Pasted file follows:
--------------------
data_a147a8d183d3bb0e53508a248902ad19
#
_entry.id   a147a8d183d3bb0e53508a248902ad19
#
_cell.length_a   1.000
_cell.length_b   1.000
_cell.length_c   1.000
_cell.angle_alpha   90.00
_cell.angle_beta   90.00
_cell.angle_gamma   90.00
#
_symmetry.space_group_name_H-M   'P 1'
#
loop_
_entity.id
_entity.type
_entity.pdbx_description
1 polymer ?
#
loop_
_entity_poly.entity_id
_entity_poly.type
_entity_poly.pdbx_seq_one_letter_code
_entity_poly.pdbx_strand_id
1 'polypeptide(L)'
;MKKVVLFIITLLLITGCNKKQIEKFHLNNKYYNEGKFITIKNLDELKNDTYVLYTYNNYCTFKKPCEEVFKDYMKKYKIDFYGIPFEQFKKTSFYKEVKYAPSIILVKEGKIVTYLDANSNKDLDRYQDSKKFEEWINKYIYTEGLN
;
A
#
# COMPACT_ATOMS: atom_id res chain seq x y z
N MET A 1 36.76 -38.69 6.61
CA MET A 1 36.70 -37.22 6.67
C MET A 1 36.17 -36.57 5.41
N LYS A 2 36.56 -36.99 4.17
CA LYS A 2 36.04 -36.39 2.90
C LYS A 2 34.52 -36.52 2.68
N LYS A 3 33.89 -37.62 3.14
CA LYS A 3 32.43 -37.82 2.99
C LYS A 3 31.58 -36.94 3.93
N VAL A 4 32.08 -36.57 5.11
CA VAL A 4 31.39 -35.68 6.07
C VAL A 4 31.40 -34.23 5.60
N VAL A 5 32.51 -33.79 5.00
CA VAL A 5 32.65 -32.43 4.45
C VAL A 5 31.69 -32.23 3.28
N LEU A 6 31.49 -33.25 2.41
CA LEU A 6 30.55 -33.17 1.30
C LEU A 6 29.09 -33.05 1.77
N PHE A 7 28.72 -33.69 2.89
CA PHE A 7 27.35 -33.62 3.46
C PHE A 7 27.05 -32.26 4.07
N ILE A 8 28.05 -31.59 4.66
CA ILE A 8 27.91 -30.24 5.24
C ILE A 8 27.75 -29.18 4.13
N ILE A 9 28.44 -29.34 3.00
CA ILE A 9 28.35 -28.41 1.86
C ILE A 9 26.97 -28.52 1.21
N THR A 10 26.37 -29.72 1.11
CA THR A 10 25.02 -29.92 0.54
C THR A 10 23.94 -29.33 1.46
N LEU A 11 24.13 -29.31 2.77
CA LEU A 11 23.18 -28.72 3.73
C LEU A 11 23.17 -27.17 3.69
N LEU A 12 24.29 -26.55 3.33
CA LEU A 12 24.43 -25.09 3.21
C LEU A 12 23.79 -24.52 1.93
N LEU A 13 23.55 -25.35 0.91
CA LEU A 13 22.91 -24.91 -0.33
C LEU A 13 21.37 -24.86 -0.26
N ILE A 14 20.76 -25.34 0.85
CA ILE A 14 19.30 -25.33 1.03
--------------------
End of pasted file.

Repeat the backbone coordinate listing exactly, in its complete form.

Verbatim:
data_a147a8d183d3bb0e53508a248902ad19
#
_entry.id   a147a8d183d3bb0e53508a248902ad19
#
_cell.length_a   1.000
_cell.length_b   1.000
_cell.length_c   1.000
_cell.angle_alpha   90.00
_cell.angle_beta   90.00
_cell.angle_gamma   90.00
#
_symmetry.space_group_name_H-M   'P 1'
#
loop_
_entity.id
_entity.type
_entity.pdbx_description
1 polymer ?
#
loop_
_entity_poly.entity_id
_entity_poly.type
_entity_poly.pdbx_seq_one_letter_code
_entity_poly.pdbx_strand_id
1 'polypeptide(L)'
;MKKVVLFIITLLLITGCNKKQIEKFHLNNKYYNEGKFITIKNLDELKNDTYVLYTYNNYCTFKKPCEEVFKDYMKKYKIDFYGIPFEQFKKTSFYKEVKYAPSIILVKEGKIVTYLDANSNKDLDRYQDSKKFEEWINKYIYTEGLN
;
A
#
# COMPACT_ATOMS: atom_id res chain seq x y z
N MET A 1 36.76 -38.69 6.61
CA MET A 1 36.70 -37.22 6.67
C MET A 1 36.17 -36.57 5.41
N LYS A 2 36.56 -36.99 4.17
CA LYS A 2 36.04 -36.39 2.90
C LYS A 2 34.52 -36.52 2.68
N LYS A 3 33.89 -37.62 3.14
CA LYS A 3 32.43 -37.82 2.99
C LYS A 3 31.58 -36.94 3.93
N VAL A 4 32.08 -36.57 5.11
CA VAL A 4 31.39 -35.68 6.07
C VAL A 4 31.40 -34.23 5.60
N VAL A 5 32.51 -33.79 5.00
CA VAL A 5 32.65 -32.43 4.45
C VAL A 5 31.69 -32.23 3.28
N LEU A 6 31.49 -33.25 2.41
CA LEU A 6 30.55 -33.17 1.30
C LEU A 6 29.09 -33.05 1.77
N PHE A 7 28.72 -33.69 2.89
CA PHE A 7 27.35 -33.62 3.46
C PHE A 7 27.05 -32.26 4.07
N ILE A 8 28.05 -31.59 4.66
CA ILE A 8 27.91 -30.24 5.24
C ILE A 8 27.75 -29.18 4.13
N ILE A 9 28.44 -29.34 3.00
CA ILE A 9 28.35 -28.41 1.86
C ILE A 9 26.97 -28.52 1.21
N THR A 10 26.37 -29.72 1.11
CA THR A 10 25.02 -29.92 0.54
C THR A 10 23.94 -29.33 1.46
N LEU A 11 24.13 -29.31 2.77
CA LEU A 11 23.18 -28.72 3.73
C LEU A 11 23.17 -27.17 3.69
N LEU A 12 24.29 -26.55 3.33
CA LEU A 12 24.43 -25.09 3.21
C LEU A 12 23.79 -24.52 1.93
N LEU A 13 23.55 -25.35 0.91
CA LEU A 13 22.91 -24.91 -0.33
C LEU A 13 21.37 -24.86 -0.26
N ILE A 14 20.76 -25.34 0.85
CA ILE A 14 19.30 -25.33 1.03